I’ve been experiencing my own snail mail renaissance over here. It’s been lovely.

Part of it is a bit unfair because as a shopkeeper (of a stationery shop no less) I receive mail from customers and people who have stumbled across the blog and who write just to say hello. The act of writing a short note on blue paper and a wet fountain pen, sealing it up and adding postage, is a ten minute pleasure that requires relatively little long-term commitment—although of course it’s from the long-term commitment pen pals that I get the most joy. There is nothing like familiar handwriting on a letter, and knowing that you’ve got a treat ahead of you to open with a late evening tea and cookie from the package you’ve been hiding from the kids.

I’ve been slogging my way delightfully through a backlog that has been accumulating for years. I no longer feel bashful about offering apologies in the first line (you wrote me a year and a half ago, and since then much has happened, including a pandemic!) but having done it dozens of times now, I feel it’s just all part of the times. It has been incredibly satisfying using up some of my stationery stash, and seeing small, dense piles of envelopes stack up to head to the mailbox. Wax seals, and washi tape. Putting on stickers with abandon. What’s another cat sticker if not more joy! Ah, how the unhinged have redirected their energies.

The other day I ordered some more stamps from Canada Post, which is always fun and exciting. I enjoy going into the local post office also: I think they’re individually franchised and it’s nice to support your local branches and also to get to know people in your community, but we often order large amounts for our Lettermail operation. Our Lettermail operation isn’t massive, but we do go through stamps quickly.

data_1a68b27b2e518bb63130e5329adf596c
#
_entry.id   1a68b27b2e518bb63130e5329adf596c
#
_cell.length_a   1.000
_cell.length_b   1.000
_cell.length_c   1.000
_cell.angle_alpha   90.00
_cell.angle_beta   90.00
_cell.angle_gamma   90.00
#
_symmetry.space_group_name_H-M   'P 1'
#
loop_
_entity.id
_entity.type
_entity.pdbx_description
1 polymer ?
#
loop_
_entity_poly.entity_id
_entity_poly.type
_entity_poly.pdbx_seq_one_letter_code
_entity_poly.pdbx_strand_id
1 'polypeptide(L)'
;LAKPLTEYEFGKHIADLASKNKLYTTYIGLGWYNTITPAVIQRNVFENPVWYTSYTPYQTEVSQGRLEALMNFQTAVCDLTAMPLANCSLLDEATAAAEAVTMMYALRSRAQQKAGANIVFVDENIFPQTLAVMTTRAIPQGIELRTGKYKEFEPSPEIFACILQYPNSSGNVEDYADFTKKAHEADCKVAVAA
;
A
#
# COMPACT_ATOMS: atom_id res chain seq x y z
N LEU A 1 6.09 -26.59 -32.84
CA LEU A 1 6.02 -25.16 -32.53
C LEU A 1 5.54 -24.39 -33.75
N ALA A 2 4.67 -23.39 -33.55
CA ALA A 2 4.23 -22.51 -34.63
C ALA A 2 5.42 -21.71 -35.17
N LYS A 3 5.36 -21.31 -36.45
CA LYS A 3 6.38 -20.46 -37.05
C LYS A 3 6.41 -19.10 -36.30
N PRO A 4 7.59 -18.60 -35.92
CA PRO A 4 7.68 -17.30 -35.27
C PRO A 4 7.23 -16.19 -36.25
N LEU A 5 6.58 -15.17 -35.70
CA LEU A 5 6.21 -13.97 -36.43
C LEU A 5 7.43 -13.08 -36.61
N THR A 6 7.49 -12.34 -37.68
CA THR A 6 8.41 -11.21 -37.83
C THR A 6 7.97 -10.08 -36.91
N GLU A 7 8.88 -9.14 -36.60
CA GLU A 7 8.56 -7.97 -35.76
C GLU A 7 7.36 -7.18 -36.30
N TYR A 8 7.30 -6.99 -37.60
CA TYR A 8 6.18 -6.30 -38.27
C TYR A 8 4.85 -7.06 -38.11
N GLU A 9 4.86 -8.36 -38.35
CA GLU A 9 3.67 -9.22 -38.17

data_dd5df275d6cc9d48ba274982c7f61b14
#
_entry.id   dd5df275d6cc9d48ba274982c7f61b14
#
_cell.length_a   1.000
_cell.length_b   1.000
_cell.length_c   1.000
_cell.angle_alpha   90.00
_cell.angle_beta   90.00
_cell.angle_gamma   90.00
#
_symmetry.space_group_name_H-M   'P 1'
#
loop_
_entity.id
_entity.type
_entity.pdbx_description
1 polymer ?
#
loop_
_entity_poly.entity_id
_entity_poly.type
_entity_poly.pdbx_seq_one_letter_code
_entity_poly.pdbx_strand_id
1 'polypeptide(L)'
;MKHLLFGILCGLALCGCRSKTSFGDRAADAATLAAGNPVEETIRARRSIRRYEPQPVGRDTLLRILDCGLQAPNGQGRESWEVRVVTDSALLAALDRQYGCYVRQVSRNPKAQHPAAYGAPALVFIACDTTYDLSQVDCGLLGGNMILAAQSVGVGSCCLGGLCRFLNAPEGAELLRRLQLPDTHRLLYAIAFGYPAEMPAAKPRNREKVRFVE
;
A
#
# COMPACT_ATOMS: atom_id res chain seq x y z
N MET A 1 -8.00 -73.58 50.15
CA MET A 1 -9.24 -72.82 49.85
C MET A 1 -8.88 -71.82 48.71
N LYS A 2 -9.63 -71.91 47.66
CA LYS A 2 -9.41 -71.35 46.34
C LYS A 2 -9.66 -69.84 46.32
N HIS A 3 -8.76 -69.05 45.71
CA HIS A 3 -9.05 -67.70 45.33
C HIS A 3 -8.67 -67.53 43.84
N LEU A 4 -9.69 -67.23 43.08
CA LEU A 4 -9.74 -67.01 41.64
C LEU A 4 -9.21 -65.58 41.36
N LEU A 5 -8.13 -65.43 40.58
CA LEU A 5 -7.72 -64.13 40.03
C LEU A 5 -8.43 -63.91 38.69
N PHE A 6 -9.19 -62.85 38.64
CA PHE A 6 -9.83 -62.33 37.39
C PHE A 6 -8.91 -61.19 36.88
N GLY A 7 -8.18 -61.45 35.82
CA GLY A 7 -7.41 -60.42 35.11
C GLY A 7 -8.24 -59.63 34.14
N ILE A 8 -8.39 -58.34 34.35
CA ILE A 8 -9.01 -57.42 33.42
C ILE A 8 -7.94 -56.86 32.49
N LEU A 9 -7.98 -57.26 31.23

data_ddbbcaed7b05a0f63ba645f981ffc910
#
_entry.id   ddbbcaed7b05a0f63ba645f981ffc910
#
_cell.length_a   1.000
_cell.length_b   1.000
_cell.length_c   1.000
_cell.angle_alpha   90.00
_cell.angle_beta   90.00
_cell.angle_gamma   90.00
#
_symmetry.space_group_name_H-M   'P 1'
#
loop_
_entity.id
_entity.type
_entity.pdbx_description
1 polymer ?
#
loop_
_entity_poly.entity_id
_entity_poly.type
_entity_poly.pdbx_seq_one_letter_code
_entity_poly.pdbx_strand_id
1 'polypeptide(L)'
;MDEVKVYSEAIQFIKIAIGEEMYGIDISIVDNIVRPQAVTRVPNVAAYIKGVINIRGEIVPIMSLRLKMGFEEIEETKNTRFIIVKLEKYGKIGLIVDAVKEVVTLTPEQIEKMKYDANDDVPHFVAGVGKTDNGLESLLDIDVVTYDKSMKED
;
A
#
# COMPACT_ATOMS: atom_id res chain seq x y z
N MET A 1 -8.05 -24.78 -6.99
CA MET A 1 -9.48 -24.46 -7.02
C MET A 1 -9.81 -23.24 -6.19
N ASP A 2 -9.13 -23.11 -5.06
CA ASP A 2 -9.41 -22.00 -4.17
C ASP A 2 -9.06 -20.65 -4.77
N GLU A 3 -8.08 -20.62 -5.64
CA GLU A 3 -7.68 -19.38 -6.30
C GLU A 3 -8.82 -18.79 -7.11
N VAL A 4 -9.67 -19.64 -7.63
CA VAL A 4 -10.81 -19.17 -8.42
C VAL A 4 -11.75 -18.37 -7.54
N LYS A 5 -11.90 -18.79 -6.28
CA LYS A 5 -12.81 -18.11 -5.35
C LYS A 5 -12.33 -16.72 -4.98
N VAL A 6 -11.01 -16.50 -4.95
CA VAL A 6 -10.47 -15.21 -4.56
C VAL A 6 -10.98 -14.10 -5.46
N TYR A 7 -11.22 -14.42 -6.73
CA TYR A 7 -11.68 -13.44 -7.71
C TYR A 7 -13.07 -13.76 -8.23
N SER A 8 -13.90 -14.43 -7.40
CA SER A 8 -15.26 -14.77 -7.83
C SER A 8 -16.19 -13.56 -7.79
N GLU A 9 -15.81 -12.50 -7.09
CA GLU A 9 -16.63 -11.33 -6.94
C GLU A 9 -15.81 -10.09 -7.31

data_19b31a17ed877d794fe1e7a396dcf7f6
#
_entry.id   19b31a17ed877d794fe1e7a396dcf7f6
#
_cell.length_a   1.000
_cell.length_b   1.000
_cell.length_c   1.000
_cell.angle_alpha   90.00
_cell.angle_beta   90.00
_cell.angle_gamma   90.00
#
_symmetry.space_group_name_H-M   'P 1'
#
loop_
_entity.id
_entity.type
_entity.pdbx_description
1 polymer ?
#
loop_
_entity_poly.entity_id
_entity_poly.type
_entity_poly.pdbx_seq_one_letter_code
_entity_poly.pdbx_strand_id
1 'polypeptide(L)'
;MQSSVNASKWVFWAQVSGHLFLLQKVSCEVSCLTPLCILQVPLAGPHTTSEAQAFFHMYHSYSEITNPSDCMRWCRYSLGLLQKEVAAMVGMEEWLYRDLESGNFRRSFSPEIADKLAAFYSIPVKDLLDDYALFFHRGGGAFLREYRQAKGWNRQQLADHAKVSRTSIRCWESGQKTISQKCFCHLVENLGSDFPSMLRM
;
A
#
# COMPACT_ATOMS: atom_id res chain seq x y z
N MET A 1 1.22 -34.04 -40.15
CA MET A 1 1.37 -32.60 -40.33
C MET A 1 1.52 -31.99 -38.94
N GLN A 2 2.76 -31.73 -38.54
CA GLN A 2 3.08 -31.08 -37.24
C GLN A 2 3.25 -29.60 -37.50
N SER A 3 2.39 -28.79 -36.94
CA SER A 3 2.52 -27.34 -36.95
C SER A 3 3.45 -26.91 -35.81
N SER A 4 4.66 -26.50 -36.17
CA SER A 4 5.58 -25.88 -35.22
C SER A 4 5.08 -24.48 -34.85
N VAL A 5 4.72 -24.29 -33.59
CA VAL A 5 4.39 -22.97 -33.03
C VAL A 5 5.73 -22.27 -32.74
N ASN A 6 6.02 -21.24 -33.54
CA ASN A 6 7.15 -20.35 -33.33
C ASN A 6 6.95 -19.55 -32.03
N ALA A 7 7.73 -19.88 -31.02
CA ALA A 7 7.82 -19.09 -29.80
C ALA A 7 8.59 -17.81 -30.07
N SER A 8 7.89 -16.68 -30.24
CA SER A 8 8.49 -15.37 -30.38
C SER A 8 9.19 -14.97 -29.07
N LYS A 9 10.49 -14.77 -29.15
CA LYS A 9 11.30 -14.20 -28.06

What a delight to find these Group of Seven stamps! In a package of seven as well, that clever Canada Post philately department. I picked up a few because you always need extras of the good ones. Plus there are only seven in a booklet! I tucked the extras into my storage box of stamps—I shudder to think of how Marie Kondo would shudder—and thought what a good time it is to shuffle through some of my vintage stamps, and perhaps pull out a few to use. I have a bin on my desk that I fill with stationery, envelopes, stamps, wax seal supplies, stickers. All the letters that have newly made their way to our mailbox or perhaps have been retrieved from the back of a drawer. Things that I’m ready to use, half-opened packages. Fun things to include in mail that’s going out, like flat tea bags or stickers.

The booklet on top is an illustrated set from some time ago. On the bottom is the Group of Seven stamps that are currently available.

Often times vintage stamps are so low in value that it can be challenging to add up enough value to mail a letter, even domestically. It’s $0.92 now to mail a letter within Canada, and a lot of my vintage stamps are worth 34 cents or 17 cents or 8 cents, so sometimes I just put on a permanent stamp worth $1.07 and tack on an extra vintage one for fun.

Ah, the glorious glassine envelopes Canada Post sometimes give me. Recently they’ve moved towards completely blank ones, not sure if that’s a permanent budget cut thing or a more-on-order-from-the-printer thing.

I’m learning to let go and put some of these on snail mail. Most of the time I’m no longer trying to fuss so much about perfect envelopes, but just getting things done and sending things out. But sometimes adding a vintage stamp or using a few can be a nice touch. They’re meant to be used! Why should I leave them to wither in a box only for Caleb or Naomi to stick them all to a cardboard fort?

Here are some of my favourites.